The ezh2 gene was targeted separately in tumor cells and in endothelial cells by delivery of small interfering RNA (siRNA) - short snippets of RNA that block gene expression - to mice with one of two strains of ovarian cancer.
- Treating mice with siRNA that silenced ezh2 in the tumor-associated endothelial cells reduced average tumor weight by 62 percent and 40 percent in the two strains of cancer compared with control mice.
- Hitting the gene only in the tumor had little significant effect on tumor burden.
- Silencing in both tumor and endothelial cells reduced average tumor weight by 83 percent and 65 percent in the two cancer strains.
Additional tests showed that silencing ezh2 reduced both he number of blood vessels serving the tumors and ovarian cancer cell proliferation while increasing programmed death of tumor cells.
siRNA delivery system relies on crustacean shell component
Sood and co-author Gabriel Lopez-Berestein, M.D., professor in UT MD Anderson's Department of Experimental Therapeutics, have developed delivery systems that package siRNA with a fatty ball called a liposome to silence specific genes in cancer cells.
"Those systems are quite effective for delivery to tumors and tumor cells but not as effective for delivery to tumor vasculature," Sood said. They jointly developed a new delivery system that packages siRNA into chitosan nanoparticles. Chitosan is derived from a chitin, a structural component in the shells of crustaceans.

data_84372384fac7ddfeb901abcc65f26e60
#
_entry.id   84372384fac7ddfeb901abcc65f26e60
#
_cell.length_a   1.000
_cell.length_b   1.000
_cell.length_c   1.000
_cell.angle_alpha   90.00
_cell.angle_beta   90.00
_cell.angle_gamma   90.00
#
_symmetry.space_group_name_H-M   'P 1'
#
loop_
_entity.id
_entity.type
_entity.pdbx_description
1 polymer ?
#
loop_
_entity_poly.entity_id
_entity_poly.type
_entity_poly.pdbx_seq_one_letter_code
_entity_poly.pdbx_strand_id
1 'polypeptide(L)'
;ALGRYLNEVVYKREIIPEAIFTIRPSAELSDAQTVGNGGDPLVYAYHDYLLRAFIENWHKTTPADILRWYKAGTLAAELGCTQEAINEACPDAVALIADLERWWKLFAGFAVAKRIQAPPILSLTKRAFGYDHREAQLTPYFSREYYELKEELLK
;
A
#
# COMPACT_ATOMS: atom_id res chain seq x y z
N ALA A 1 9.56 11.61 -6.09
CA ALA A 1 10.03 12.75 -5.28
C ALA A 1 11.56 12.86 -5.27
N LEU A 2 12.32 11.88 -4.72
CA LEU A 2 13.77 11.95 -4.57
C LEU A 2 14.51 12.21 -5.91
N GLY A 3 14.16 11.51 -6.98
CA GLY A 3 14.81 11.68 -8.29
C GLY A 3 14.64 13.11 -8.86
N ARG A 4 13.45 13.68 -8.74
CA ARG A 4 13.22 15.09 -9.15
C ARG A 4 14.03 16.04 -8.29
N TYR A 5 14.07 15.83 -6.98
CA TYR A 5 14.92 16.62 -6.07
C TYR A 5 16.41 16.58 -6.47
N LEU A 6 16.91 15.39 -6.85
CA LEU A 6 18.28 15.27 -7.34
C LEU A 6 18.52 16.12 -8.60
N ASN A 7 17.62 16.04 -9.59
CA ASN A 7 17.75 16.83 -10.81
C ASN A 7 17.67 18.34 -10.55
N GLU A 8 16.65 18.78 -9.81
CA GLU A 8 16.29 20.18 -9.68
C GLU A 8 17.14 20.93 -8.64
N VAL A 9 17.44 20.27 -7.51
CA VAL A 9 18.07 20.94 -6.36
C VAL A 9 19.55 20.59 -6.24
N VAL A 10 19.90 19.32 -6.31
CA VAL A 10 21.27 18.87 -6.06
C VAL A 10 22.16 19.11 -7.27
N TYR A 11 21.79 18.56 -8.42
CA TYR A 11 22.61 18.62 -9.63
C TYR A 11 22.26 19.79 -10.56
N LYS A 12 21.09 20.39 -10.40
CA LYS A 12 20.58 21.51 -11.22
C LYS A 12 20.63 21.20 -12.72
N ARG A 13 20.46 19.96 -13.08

Chitosan nanoparticles carry a slight positive electrical charge, making them attractive to the mostly negatively charged endothelial cells. The nanoparticles penetrate the tumor by way of its vasculature, so the new system hits both targets.
The nanoparticles accumulate in the cancer cell and vasculature passively as they circulate in the blood stream. Chitosan nanoparticles are so small that they can flow through tiny holes in the tumor vasculature. They also accumulate in other organs, so the researchers are working to add a targeting molecule that will limit nanoparticle uptake to tumors and their vasculature.
The study was funded by grants from the National Cancer Institute, the Ovarian Cancer Research Fund, Inc., the U.S. Department of Defense, the Zarrow Foundation, the Marcus Foundation, the Betty Anne Asche Murray Distinguished Professorship, the Gynecologic Cancer Foundation/OCRF Ann Schreiber Ovarian Cancer Research grant, the Meyer and Ida Gordon Foundation, the National Institute of Child Health and Development, the GCF-Molly Cade Ovarian Cancer Research Grant and the Taiwan National Science Council.